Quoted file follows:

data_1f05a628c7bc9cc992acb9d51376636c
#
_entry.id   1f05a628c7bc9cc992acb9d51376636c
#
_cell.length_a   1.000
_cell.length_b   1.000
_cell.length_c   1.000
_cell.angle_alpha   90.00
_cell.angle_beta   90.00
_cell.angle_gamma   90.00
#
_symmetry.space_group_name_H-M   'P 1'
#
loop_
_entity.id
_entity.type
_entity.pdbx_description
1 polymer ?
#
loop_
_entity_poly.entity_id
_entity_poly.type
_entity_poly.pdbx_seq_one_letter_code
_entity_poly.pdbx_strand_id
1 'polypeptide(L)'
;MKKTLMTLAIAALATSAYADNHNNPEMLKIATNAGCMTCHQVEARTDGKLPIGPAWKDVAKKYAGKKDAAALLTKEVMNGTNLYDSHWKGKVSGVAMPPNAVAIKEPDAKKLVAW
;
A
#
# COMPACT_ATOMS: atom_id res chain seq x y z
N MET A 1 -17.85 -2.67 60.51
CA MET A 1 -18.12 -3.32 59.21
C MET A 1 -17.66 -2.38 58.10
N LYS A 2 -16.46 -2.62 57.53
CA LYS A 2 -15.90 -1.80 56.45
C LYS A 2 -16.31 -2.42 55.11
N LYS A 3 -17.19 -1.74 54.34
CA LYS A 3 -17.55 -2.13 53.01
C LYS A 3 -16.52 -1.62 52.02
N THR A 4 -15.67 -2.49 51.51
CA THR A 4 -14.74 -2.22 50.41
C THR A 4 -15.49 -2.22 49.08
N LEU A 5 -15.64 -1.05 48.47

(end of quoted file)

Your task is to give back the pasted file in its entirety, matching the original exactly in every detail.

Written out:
data_1f05a628c7bc9cc992acb9d51376636c
#
_entry.id   1f05a628c7bc9cc992acb9d51376636c
#
_cell.length_a   1.000
_cell.length_b   1.000
_cell.length_c   1.000
_cell.angle_alpha   90.00
_cell.angle_beta   90.00
_cell.angle_gamma   90.00
#
_symmetry.space_group_name_H-M   'P 1'
#
loop_
_entity.id
_entity.type
_entity.pdbx_description
1 polymer ?
#
loop_
_entity_poly.entity_id
_entity_poly.type
_entity_poly.pdbx_seq_one_letter_code
_entity_poly.pdbx_strand_id
1 'polypeptide(L)'
;MKKTLMTLAIAALATSAYADNHNNPEMLKIATNAGCMTCHQVEARTDGKLPIGPAWKDVAKKYAGKKDAAALLTKEVMNGTNLYDSHWKGKVSGVAMPPNAVAIKEPDAKKLVAW
;
A
#
# COMPACT_ATOMS: atom_id res chain seq x y z
N MET A 1 -17.85 -2.67 60.51
CA MET A 1 -18.12 -3.32 59.21
C MET A 1 -17.66 -2.38 58.10
N LYS A 2 -16.46 -2.62 57.53
CA LYS A 2 -15.90 -1.80 56.45
C LYS A 2 -16.31 -2.42 55.11
N LYS A 3 -17.19 -1.74 54.34
CA LYS A 3 -17.55 -2.13 53.01
C LYS A 3 -16.52 -1.62 52.02
N THR A 4 -15.67 -2.49 51.51
CA THR A 4 -14.74 -2.22 50.41
C THR A 4 -15.49 -2.22 49.08
N LEU A 5 -15.64 -1.05 48.47